Here, we sought to assess the BRCA1/2 gene profile in a cohort of Irish women with OC by determining the frequencies of BRCA1/2 mutations and BRCA1 methylation in tumors and their association with clinical characteristics and survival.

Materials and methods

1. Sample and data collection

We selected 111 patients with OC treated at 2 university teaching hospitals (including a national tertiary referral gynecologic oncology unit) between 2005 and 2013. All histological subtypes, stages, and grades were included to allow accurate assessment of BRCA1/2-mutated and BRCA1-methylated profiles. Borderline tumors were excluded. In total, 100 patients were retrospectively included from a prospective clinically annotated Discovary bioresource (St. James’s Hospital) after receiving ethical approval for this study (reference 2009/29/01). Patients provided written informed consents prior to specimen collection. Within this bioresource, all patients with epithelial OC with available and adequate tumor tissues (>30% neoplastic cell content [NCC]) were included. Eleven samples were obtained from the Beaumont Hospital Pathology Department after receiving approval from the hospital’s ethics committee (REC reference 12/02). Clinical data for these patients were retrospectively obtained through medical records. Patients recruited through both bioresources presented either to the outpatient department or as direct inpatient referrals. All survival data were updated to February 15, 2017. A pathologist specializing in gynecological cancers reviewed fresh-frozen paraffin-embedded (FFPE) tumor specimens for histology and NCC (as per the 2014 World Health Organization Classification). All specimens were obtained prior to chemotherapy (either at primary debulking surgery or peritoneal biopsy). Specimens with less than 30% NCC (n=20) were macrodissected prior to DNA extraction. The majority of the specimens had over 60% NCC.

2. Assessment of tumor BRCA1/2 defects

The DNA was extracted from FFPE tumor samples using the QIAamp DNA FFPE Tissue kit (Qiagen, Venlo, The Netherlands) according to the manufacturer’s protocol, and quantified using the dsDNA BR assay kit (Qubit, London, UK) as per the manufacturer’s instructions.
BRCA1 methylation status was assessed using the Methyl-Profiler DNA Methylation polymerase chain reaction (PCR) Array System (SABiosciences, Valencia, CA, USA) following the manufacturer’s protocol. In brief, DNA methylation-sensitive and methylation-dependent restriction enzymes were used to selectively digest non-methylated or methylated genomic DNA, respectively. After digestion, DNA samples were subjected to real-time PCR using primers flanking the regions of interest. The relative concentrations of differentially methylated DNA were determined by comparing the amount of each digest with that of a mock digest. A cutoff value of 10% methylation was used to define the methylation status of samples.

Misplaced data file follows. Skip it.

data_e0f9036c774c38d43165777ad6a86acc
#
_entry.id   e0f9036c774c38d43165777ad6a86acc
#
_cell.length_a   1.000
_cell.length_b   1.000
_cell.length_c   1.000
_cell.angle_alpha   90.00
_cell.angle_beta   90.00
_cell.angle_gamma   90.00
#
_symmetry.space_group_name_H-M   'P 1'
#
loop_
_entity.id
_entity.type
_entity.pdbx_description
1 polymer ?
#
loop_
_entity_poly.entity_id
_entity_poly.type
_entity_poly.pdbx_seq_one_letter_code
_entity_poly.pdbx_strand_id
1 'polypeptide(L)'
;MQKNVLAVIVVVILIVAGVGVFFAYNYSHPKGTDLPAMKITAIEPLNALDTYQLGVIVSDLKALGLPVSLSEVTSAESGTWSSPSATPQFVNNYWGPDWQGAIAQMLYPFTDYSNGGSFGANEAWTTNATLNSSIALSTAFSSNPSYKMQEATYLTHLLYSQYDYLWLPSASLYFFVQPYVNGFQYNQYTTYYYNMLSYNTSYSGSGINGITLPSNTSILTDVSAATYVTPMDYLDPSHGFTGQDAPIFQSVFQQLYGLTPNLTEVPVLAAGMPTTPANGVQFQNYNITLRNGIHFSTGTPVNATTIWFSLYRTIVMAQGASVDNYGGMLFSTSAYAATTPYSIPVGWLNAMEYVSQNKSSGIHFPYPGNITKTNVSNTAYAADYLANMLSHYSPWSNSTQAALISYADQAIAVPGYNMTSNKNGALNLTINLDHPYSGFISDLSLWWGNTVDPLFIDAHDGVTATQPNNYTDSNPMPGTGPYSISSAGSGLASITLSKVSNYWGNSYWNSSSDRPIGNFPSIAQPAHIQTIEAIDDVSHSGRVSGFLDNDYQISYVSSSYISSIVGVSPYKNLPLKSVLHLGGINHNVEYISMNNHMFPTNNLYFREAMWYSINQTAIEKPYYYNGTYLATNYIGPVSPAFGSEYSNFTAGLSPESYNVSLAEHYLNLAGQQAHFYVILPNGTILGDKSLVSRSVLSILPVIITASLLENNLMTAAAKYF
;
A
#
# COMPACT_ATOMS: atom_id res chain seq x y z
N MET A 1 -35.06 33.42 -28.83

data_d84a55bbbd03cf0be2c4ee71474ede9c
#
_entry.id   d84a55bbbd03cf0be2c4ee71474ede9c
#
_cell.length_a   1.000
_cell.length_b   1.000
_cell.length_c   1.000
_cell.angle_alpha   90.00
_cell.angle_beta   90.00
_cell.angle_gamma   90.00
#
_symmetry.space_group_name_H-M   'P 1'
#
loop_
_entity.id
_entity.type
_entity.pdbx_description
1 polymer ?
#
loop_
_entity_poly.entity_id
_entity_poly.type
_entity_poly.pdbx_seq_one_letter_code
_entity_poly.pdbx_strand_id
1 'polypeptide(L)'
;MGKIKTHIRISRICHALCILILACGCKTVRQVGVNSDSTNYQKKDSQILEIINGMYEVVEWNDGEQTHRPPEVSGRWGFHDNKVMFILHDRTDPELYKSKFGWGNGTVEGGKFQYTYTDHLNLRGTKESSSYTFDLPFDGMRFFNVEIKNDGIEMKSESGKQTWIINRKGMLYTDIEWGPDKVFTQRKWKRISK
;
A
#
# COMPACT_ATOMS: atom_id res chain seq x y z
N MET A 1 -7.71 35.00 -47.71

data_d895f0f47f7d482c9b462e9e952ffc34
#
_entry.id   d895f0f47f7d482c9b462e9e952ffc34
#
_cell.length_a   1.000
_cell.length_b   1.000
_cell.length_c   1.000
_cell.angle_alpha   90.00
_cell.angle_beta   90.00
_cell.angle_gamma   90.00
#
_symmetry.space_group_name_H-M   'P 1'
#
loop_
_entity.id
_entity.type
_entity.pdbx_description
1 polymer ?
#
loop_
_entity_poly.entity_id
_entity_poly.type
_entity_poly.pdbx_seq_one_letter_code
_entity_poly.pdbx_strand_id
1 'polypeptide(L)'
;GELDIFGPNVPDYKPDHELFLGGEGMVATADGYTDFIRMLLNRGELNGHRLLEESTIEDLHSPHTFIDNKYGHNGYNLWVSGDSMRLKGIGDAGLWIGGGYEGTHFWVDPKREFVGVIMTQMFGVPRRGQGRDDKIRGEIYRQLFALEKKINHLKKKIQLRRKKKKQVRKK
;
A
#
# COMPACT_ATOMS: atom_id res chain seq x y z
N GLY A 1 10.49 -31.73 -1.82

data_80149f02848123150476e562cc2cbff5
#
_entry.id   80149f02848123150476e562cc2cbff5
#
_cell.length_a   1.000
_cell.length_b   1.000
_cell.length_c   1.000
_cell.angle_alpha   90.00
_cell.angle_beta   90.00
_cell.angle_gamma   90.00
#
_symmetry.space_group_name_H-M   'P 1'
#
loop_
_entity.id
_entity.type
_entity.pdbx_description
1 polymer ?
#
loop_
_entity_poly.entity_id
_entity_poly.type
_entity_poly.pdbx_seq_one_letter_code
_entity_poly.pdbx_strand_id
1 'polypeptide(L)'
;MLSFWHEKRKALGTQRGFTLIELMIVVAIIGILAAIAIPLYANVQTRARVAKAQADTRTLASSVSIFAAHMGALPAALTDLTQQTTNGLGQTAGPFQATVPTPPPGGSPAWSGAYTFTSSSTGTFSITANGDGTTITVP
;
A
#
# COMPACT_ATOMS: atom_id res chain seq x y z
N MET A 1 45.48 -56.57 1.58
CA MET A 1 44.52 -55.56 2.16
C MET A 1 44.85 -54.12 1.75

BRCA1 and BRCA2 genes were sequenced using the Tumor BRACAnalysis CDx assay (Myriad Genetics, Munich, Germany and Salt Lake City, UT, USA), as previously described [9]. Only deleterious or suspected deleterious mutations were included in analyses (as per the previously defined criteria [10]). Germline or somatic mutation status was not assessed, owing to the restrictions imposed by patients’ informed consent.

3. Statistical analysis

Statistical analysis was performed using SPSS® version 21.0 software. BRCA1/2 mutations and BRCA1 methylation were associated to the following variables: patient age, histology, International Federation of Gynecology and Obstetrics (FIGO) stage, degree of surgical cytoreduction, and platinum sensitivity using the Fisher’s exact test. Survival analyses were carried out for platinum-free interval (PFI), PFS, and overall survival (OS) to compare patients with BRCA1/2-mutated disease or BRCA1-methylated disease with patients carrying BRCA1/2 wild-type non-BRCA1-methylated (hereafter referred to as BRCA1/2-intact) tumors. PFI was defined as the interval between completion of chemotherapy and disease recurrence (as defined by the CA125/RECIST criteria), death, or date of last follow-up, whichever occurred first. PFS was defined as the interval between first surgical debulking or diagnostic biopsy (for patients receiving adjuvant or neoadjuvant chemotherapy, respectively) and disease recurrence (as defined by the CA125/RECIST criteria), death, or date of last follow-up, whichever occurred first. OS was defined as the interval between first surgical debulking or diagnostic biopsy (for patients receiving adjuvant or neoadjuvant chemotherapy, respectively) and death from any cause or date of last follow-up, whichever occurred first. All survival estimates were determined using Kaplan-Meier analysis (log-rank test). For all tests, a value of P<0.05 was considered statistically significant. Univariate and multivariate analyses of PFI, PFS, and OS were performed using the Cox proportional hazard regression model, which estimated HR and 95% CI.

Results

1. Patient and disease characteristics